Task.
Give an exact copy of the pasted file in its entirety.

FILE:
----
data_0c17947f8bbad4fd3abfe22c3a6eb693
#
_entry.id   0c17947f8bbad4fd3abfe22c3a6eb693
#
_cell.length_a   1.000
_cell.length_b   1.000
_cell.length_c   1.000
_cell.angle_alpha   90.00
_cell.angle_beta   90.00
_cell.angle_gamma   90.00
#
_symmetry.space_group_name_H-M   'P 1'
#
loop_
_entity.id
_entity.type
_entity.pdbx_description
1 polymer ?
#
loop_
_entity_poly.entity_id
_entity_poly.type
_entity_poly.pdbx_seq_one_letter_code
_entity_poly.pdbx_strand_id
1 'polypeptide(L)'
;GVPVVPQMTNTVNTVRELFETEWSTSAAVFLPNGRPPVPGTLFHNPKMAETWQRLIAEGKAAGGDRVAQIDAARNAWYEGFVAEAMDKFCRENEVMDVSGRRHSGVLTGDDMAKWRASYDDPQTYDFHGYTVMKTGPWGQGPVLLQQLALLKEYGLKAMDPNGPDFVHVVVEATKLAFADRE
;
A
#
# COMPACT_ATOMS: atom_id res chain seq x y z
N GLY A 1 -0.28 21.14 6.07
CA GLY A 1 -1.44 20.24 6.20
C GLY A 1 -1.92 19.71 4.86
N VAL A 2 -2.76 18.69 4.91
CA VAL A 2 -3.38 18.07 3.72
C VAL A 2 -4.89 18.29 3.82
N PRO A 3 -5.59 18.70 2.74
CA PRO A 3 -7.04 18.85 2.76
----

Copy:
data_0c17947f8bbad4fd3abfe22c3a6eb693
#
_entry.id   0c17947f8bbad4fd3abfe22c3a6eb693
#
_cell.length_a   1.000
_cell.length_b   1.000
_cell.length_c   1.000
_cell.angle_alpha   90.00
_cell.angle_beta   90.00
_cell.angle_gamma   90.00
#
_symmetry.space_group_name_H-M   'P 1'
#
loop_
_entity.id
_entity.type
_entity.pdbx_description
1 polymer ?
#
loop_
_entity_poly.entity_id
_entity_poly.type
_entity_poly.pdbx_seq_one_letter_code
_entity_poly.pdbx_strand_id
1 'polypeptide(L)'
;GVPVVPQMTNTVNTVRELFETEWSTSAAVFLPNGRPPVPGTLFHNPKMAETWQRLIAEGKAAGGDRVAQIDAARNAWYEGFVAEAMDKFCRENEVMDVSGRRHSGVLTGDDMAKWRASYDDPQTYDFHGYTVMKTGPWGQGPVLLQQLALLKEYGLKAMDPNGPDFVHVVVEATKLAFADRE
;
A
#
# COMPACT_ATOMS: atom_id res chain seq x y z
N GLY A 1 -0.28 21.14 6.07
CA GLY A 1 -1.44 20.24 6.20
C GLY A 1 -1.92 19.71 4.86
N VAL A 2 -2.76 18.69 4.91
CA VAL A 2 -3.38 18.07 3.72
C VAL A 2 -4.89 18.29 3.82
N PRO A 3 -5.59 18.70 2.74
CA PRO A 3 -7.04 18.85 2.76